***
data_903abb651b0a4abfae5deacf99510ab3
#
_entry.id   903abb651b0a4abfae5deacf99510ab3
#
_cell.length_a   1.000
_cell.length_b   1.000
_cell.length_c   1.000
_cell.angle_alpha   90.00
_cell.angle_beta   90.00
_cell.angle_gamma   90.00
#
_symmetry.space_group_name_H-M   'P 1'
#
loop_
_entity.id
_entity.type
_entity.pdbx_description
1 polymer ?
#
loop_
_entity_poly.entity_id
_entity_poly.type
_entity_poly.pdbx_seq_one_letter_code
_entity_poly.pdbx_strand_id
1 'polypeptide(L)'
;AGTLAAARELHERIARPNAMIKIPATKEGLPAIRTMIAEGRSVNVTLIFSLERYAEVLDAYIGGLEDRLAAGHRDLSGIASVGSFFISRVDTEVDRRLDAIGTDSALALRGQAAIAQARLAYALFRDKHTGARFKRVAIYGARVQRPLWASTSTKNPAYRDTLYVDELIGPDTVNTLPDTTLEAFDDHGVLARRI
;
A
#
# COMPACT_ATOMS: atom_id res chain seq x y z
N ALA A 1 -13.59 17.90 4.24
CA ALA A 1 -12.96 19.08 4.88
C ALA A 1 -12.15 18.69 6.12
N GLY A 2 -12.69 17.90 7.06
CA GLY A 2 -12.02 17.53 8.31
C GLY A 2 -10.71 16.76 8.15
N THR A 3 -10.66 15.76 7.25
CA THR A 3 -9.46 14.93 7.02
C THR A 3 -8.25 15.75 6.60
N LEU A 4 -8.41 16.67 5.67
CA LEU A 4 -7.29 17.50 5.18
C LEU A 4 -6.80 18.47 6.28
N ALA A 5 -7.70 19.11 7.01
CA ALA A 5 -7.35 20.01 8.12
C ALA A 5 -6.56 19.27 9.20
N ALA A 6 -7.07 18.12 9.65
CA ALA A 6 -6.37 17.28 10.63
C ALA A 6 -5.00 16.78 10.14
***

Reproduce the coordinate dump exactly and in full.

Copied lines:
data_903abb651b0a4abfae5deacf99510ab3
#
_entry.id   903abb651b0a4abfae5deacf99510ab3
#
_cell.length_a   1.000
_cell.length_b   1.000
_cell.length_c   1.000
_cell.angle_alpha   90.00
_cell.angle_beta   90.00
_cell.angle_gamma   90.00
#
_symmetry.space_group_name_H-M   'P 1'
#
loop_
_entity.id
_entity.type
_entity.pdbx_description
1 polymer ?
#
loop_
_entity_poly.entity_id
_entity_poly.type
_entity_poly.pdbx_seq_one_letter_code
_entity_poly.pdbx_strand_id
1 'polypeptide(L)'
;AGTLAAARELHERIARPNAMIKIPATKEGLPAIRTMIAEGRSVNVTLIFSLERYAEVLDAYIGGLEDRLAAGHRDLSGIASVGSFFISRVDTEVDRRLDAIGTDSALALRGQAAIAQARLAYALFRDKHTGARFKRVAIYGARVQRPLWASTSTKNPAYRDTLYVDELIGPDTVNTLPDTTLEAFDDHGVLARRI
;
A
#
# COMPACT_ATOMS: atom_id res chain seq x y z
N ALA A 1 -13.59 17.90 4.24
CA ALA A 1 -12.96 19.08 4.88
C ALA A 1 -12.15 18.69 6.12
N GLY A 2 -12.69 17.90 7.06
CA GLY A 2 -12.02 17.53 8.31
C GLY A 2 -10.71 16.76 8.15
N THR A 3 -10.66 15.76 7.25
CA THR A 3 -9.46 14.93 7.02
C THR A 3 -8.25 15.75 6.60
N LEU A 4 -8.41 16.67 5.67
CA LEU A 4 -7.29 17.50 5.18
C LEU A 4 -6.80 18.47 6.28
N ALA A 5 -7.70 19.11 7.01
CA ALA A 5 -7.35 20.01 8.12
C ALA A 5 -6.56 19.27 9.20
N ALA A 6 -7.07 18.12 9.65
CA ALA A 6 -6.37 17.28 10.63
C ALA A 6 -5.00 16.78 10.14